When we first heard about calls for changes to the Coroners Act, one of the cases that was brought to our attention was that of Kevin Geldart, a man who was tasered to death in Moncton. At issue was conflicting evidence, as noted in the Canadian Press article below. We wonder if the relatives had had the opportunity to cross examine the witnesses if the truth would have actually come out of this inquest? We'll never know because the NB Coroners Act is only one of 3 in Canada that does not allow for cross examination of witnesses. If they allow it in Nova Scotia, why can't they do it here?
Taser inquest disappoints relatives of N.B. man
March 5, 2007
CHRIS MORRIS, Canadian Press; Rick Cash and Johanna Boffa
MONCTON -- Relatives of a New Brunswick man who died after he was repeatedly shocked by police with a taser say they are disappointed with a coroner's jury that recommended better training for police and medical officials.
A coroner's inquest into the sudden death of 34-year-old Kevin Geldart ruled on Friday that he died accidentally of a condition known as excited delirium, with contributing factors.
A pathologist testified during the eight-day inquest that "contributing factors" included repeated shocks to Mr. Geldart's torso and head from an RCMP taser weapon.
"There should be a moratorium on tasers until they know more about them and their effect on people," said Margaret Geldart, Mr. Geldart's aunt.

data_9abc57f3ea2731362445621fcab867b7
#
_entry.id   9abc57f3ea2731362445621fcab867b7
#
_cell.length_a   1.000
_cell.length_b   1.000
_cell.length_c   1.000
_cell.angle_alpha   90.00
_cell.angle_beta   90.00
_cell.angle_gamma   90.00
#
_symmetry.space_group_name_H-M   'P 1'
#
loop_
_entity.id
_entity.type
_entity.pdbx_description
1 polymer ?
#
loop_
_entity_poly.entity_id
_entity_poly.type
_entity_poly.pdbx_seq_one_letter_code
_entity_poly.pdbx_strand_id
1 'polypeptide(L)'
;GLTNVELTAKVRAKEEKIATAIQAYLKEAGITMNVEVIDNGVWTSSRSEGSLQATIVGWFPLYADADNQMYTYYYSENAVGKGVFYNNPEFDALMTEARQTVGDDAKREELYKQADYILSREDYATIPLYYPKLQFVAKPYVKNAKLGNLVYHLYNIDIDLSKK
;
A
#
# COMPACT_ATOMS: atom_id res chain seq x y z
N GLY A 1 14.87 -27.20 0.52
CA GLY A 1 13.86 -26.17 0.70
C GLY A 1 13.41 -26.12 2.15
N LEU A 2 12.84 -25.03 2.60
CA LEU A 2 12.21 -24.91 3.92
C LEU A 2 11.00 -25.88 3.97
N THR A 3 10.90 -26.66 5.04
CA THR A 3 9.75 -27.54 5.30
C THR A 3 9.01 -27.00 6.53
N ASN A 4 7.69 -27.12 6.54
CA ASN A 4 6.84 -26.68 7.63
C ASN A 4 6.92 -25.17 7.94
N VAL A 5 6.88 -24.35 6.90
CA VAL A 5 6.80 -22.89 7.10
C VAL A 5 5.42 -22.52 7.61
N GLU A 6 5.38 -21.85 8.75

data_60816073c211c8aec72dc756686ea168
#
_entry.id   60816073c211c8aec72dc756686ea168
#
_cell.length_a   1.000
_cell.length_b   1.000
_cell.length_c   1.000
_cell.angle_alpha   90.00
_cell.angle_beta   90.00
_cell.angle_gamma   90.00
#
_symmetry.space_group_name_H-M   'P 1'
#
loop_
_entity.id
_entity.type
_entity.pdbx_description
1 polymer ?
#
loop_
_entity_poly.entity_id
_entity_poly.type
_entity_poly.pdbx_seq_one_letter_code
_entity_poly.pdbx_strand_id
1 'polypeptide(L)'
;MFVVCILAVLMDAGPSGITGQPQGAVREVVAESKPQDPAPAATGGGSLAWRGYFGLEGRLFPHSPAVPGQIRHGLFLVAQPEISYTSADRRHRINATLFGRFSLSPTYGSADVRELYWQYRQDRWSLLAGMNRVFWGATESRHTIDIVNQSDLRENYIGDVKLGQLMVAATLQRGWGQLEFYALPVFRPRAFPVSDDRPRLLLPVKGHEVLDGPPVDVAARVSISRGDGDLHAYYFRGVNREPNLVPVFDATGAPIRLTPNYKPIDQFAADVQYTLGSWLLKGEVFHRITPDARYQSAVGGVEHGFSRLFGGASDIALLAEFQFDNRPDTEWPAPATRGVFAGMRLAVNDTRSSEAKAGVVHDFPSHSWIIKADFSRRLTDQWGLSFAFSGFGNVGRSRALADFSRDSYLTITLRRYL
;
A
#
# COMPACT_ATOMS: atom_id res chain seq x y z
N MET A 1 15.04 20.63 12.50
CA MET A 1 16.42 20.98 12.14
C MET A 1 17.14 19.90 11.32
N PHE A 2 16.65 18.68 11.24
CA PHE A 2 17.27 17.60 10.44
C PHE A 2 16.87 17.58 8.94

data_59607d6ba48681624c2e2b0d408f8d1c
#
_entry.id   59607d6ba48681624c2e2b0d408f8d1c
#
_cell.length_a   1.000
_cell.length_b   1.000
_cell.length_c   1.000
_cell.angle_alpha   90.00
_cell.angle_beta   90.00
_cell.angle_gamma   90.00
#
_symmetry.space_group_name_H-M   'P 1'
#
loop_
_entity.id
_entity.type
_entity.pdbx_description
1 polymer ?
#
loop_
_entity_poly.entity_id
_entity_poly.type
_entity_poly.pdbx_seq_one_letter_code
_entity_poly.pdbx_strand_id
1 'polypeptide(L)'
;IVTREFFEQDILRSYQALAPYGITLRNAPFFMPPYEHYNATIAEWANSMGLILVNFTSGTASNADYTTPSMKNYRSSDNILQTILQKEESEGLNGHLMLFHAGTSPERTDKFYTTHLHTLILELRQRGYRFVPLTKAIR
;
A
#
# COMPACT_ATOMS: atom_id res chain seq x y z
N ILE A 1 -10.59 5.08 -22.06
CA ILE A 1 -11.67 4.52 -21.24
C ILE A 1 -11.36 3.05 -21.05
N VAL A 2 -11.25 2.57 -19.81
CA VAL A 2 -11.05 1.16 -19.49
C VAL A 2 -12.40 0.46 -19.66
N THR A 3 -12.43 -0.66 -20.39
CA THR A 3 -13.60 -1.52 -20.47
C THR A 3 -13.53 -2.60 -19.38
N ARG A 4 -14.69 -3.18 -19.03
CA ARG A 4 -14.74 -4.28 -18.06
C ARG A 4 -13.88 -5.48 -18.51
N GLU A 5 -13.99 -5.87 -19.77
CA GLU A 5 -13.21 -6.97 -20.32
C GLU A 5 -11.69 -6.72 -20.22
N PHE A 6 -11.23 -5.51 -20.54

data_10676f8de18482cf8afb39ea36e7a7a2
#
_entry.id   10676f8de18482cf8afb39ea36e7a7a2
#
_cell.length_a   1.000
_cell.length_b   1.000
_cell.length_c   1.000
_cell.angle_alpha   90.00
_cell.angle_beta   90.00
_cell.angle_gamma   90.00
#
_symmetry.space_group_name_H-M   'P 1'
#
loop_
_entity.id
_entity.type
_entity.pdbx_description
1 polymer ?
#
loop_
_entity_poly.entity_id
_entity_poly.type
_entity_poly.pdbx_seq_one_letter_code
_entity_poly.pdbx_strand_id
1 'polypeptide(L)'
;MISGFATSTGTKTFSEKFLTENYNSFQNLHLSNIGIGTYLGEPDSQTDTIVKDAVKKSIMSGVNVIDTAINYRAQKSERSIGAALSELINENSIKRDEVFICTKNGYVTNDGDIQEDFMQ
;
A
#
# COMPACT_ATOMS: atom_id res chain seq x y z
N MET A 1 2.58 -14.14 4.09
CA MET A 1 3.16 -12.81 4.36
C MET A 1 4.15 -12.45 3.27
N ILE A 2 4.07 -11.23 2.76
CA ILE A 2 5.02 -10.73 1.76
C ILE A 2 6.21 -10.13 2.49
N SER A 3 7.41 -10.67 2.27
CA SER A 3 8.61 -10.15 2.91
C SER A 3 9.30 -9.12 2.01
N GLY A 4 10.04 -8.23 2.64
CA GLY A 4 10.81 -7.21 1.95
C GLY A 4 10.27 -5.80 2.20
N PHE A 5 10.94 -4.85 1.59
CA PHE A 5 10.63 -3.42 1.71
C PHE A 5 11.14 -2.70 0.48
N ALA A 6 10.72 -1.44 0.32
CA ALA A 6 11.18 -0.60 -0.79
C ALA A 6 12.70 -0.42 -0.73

Mr. Geldart's sister, Karen Geldart, said she was disappointed the five-member jury did not go beyond recommending more training and education for police and emergency medical personnel.
"There is so much that is unknown about these tasers," she said. "It was clear to me that even though the police officers were trained to use the taser, they didn't seem to have a good understanding of when it is appropriate to use and when it is not."
Mr. Geldart, described by his family as a gentle giant of a man, died on May 5, 2005, after four RCMP officers attempted to take him into custody at a downtown Moncton bar.
The victim, who weighed 350 pounds, had earlier slipped out of a hospital psychiatric ward where he was being treated for bipolar disorder.
The coroner's jury made 16 recommendations calling for such things as seminars on tasers for police, recertification of taser instructors every five years and changes to the weapon itself to make sure it accurately records each firing.
It was not clear from police evidence presented at the inquest exactly how many times the taser was used against Mr. Geldart, although pathologist Ken Obenson said there were eight taser injuries on his body.
Karen Geldart said there were inconsistencies in the evidence, which has left family members wondering what actually happened. She said she was bothered by the fact that witnesses at the bar described her brother as scared and confused in his final moments, while police officers said he was aggressive and combative.
Coroner Dianne Kelly made several recommendations of her own on Friday, including the referral of all in-custody deaths to independent agencies for investigation.
Although four RCMP officers were involved in the incident, the investigation into what happened was handled by fellow RCMP officers in Fredericton.
Ms. Kelly also recommended that New Brunswick police agencies develop policies on tasers, including training.
The inquest came at a time when more people are asking questions about the usefulness of the taser as a so-called non-lethal weapon to control violent behaviour.
So far, 212 people have died in incidents in Canada and the United States where tasers have been deployed.
In the vast majority of those cases, pathologists have not been able to clearly identify a cause of death. In many cases, including the Geldart case, death has been attributed to a relatively new condition called excited delirium.